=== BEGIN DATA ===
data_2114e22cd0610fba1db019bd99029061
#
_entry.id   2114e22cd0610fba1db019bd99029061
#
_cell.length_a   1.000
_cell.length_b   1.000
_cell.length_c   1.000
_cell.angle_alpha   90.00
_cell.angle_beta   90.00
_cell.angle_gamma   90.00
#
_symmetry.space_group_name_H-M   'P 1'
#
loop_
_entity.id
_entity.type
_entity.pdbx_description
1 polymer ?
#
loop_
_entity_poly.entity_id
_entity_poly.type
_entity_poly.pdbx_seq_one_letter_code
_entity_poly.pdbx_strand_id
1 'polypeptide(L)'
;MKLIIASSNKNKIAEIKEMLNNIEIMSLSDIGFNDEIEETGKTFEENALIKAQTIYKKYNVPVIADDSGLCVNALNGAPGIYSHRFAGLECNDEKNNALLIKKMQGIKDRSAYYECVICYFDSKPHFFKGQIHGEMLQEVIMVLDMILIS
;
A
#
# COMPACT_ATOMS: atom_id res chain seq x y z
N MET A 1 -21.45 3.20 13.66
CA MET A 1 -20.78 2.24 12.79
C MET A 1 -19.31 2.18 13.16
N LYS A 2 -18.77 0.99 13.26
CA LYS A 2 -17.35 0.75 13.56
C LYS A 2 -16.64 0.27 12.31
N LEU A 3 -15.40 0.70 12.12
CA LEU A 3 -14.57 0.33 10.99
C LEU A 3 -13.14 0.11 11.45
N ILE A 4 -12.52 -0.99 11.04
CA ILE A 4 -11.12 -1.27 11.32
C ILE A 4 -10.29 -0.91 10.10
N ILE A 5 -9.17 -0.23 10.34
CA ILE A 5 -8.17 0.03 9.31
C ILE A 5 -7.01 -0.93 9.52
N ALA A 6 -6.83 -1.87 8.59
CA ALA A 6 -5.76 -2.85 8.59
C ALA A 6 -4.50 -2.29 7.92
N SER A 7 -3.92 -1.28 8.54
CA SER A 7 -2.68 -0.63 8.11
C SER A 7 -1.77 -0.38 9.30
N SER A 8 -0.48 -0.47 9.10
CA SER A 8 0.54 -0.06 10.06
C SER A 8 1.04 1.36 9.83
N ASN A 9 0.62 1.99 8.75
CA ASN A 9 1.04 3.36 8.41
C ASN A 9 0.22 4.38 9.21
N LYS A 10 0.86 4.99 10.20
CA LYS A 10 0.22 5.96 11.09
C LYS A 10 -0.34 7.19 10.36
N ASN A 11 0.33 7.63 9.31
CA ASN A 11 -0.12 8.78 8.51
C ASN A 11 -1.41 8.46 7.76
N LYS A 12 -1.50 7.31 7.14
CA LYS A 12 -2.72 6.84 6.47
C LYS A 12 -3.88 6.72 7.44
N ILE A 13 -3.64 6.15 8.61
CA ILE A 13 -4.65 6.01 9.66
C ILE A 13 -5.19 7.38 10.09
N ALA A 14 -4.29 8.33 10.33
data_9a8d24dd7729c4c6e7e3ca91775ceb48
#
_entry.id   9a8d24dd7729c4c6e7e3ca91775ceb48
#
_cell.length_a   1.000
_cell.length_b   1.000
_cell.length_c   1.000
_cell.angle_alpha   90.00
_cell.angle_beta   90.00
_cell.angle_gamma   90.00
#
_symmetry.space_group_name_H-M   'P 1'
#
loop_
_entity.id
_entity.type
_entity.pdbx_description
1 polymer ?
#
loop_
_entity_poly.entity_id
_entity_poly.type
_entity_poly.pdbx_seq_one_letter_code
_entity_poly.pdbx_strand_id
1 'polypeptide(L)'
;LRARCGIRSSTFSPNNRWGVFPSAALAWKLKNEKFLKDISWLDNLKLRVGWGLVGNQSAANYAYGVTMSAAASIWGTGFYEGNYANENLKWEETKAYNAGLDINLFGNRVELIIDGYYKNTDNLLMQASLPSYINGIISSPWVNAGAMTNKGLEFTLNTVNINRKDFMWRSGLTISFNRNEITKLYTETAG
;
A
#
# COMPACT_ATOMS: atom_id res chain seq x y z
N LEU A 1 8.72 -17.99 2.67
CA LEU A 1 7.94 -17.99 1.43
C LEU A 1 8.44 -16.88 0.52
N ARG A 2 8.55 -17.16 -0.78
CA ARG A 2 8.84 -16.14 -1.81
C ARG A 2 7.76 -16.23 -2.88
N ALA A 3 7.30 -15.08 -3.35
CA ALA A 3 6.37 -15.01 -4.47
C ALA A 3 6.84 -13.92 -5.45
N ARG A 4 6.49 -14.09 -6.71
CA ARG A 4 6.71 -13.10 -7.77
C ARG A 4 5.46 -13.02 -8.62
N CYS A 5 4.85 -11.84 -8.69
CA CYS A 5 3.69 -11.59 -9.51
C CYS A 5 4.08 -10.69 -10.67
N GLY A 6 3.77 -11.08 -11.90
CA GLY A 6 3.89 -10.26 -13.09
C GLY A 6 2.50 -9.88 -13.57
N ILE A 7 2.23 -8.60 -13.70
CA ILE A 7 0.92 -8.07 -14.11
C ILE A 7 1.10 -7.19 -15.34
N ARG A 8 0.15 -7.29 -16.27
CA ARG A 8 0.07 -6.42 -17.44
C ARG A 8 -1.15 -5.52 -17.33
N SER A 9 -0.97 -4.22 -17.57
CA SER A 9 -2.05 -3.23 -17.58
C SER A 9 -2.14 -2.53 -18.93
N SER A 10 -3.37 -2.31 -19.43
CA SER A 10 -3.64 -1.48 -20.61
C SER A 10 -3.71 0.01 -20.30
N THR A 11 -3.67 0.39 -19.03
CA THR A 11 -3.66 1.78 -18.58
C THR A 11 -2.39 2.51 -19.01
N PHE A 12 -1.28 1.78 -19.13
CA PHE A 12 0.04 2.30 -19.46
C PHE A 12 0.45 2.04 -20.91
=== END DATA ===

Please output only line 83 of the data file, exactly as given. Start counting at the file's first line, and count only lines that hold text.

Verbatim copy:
#